Wednesday, May 20, 2009

Virtual Mentors

If it were possible I would just invite her over for tea or for a pancake brunch. Due to distance and mostly stardom- I will have to settle for a virtual mentorship. I have always loved the words and works of Maya Angelou. She has shaped several of my philosophies about life and love. Simply hearing her voice through the television or radio makes my heart rise a bit.

I have been thinking recently about the multitude of authors, mentors, personalities and ministers who help shape my life and calling. The front-runners that come to mind are Sue Monk Kidd, Barbara Brown Taylor and of course- the one and only-Maya Angelou.

Sometimes when I am at work, I "youtube" interviews, lectures or sermons of those that I admire. I figure mentoring can happen anywhere-even if you don't even know them perosnally. So today, I met with Maya Angelou. In the privacy of my corner office she and I had a chat.

In our "chat" Maya made a statement regarding her faith that I am still contemplating. I am still tossing it around and around in my mind. She is eloquent like that though. Her words are more than often prophetic and always wise.

This is what Maya shared with me today:

"I am trying to be a Christian. Of all the things I’ve said this is the most important. Trying to be a Christian is like trying to be a Jew, or a Muslim or a Buddhist or a Taoist. It’s not something you achieve and then you sit back thinking, ‘whew, I’ve got it’. I’m always amazed when people walk up to me and say ‘I’m a Christian’. I think, ‘already, goodness gracious, I’ve spent over 70 years working at it'. So, what I’m trying to do, in everything I do is to be a representative of my God. I am made by God. I am God’s child. I am trying to show that I respect it and I am appreciative of it.”

If I could have it my way, however, we would move our conversation from the stuffy confines of an office to the fresh and carefree ambiance a front porch lends. Perhaps we would shell peas together and drink pink lemonade. We would talk for hours- mostly Mrs. Angelou, that is- about life, love and everything in between. Our conversation would last so long that I'd have to bring out a light blanket and turn on the front porch lights. We would watch the moths collect around the burning lights and occasionally swat a misquito or two. It would be one of those Holy moments in life where you wish time would stand still. If the hands on the clock could stop long enough, you could take in the aroma of left-over coffee, the feel of the cool night air and the sound of an old squeaky porch swing.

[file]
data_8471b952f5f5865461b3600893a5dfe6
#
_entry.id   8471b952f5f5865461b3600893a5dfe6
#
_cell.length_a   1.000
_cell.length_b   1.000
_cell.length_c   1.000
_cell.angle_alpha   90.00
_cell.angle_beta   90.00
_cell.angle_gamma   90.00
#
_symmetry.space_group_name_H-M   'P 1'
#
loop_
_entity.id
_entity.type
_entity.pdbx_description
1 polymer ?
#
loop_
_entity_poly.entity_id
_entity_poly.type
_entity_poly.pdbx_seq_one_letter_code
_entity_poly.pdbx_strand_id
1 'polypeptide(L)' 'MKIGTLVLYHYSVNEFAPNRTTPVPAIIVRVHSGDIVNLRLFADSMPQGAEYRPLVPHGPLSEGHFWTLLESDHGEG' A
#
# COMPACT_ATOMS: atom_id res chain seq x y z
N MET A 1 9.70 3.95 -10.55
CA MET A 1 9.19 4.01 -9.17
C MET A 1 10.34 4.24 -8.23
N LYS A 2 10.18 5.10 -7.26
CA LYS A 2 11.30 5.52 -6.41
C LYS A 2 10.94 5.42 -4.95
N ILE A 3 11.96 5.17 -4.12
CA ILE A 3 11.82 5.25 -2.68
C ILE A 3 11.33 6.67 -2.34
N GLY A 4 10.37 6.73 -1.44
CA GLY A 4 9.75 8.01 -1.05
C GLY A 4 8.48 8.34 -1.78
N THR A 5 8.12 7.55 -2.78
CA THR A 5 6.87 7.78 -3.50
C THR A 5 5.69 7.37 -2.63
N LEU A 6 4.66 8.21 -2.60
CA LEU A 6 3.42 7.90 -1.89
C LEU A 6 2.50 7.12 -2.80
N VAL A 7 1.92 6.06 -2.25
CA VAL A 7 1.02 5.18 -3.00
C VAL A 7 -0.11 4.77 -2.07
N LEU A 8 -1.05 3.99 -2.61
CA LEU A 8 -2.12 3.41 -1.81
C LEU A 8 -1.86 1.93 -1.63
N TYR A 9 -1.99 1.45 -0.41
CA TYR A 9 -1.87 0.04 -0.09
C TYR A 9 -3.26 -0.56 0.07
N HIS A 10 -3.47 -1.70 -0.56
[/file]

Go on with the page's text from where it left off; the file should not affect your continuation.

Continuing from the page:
What about you? Who would you invite to your front porch?


Tuesday, May 12, 2009

What it Really Costs

I know that every 60 seconds a woman dies from a pregnancy related cause, malaria kills more than one million people per year, and there are approximately 34 million refugees in the world. I know $3 will purchase a birthing kit that can increase maternal health, $6 will purchase a bed net that can reduce malaria infections, and teaching English at a refugee center in Nashville, TN is free.

I come from a denominational line of people who tend to give more when economic times are hard. I grew up with their stories of sacrifice and service. My GA leaders taught me the value of a dime and a dollar.

If I say, “I can’t afford to buy a birthing kit,” and still pay my XM radio bill each month, then I don’t know sacrifice. If as an organization we say, “As financial resources become available, we will appoint career personnel again,” and office staff continues to increase, then we don’t know sacrifice.

It’s time to get serious about our priorities. And getting serious about our priorities is bigger than lagging donations.

Lead me and I will follow.

“Speak, Lord. Our souls are hushed to hear what Thou shalt say. Overwhelming is the responsibility, but speak, Lord, and tell us what our duty is – how high or how low – and then, great God . . . give us strength to do it.”

(A prayer by Miss Nannie Helen Burroughs, 1911 BWA Women’s Meeting)
**statistics provided by WHO and UNHCR


Sunday, May 10, 2009


I spent yesterday afternoon with one of my favorite people in the world. I've always been completely amazed at her natural, God-given gift to minister with presence. She is one of those embodied individuals who fits well in her own skin and as a result, when I'm with her, my skin fits better too.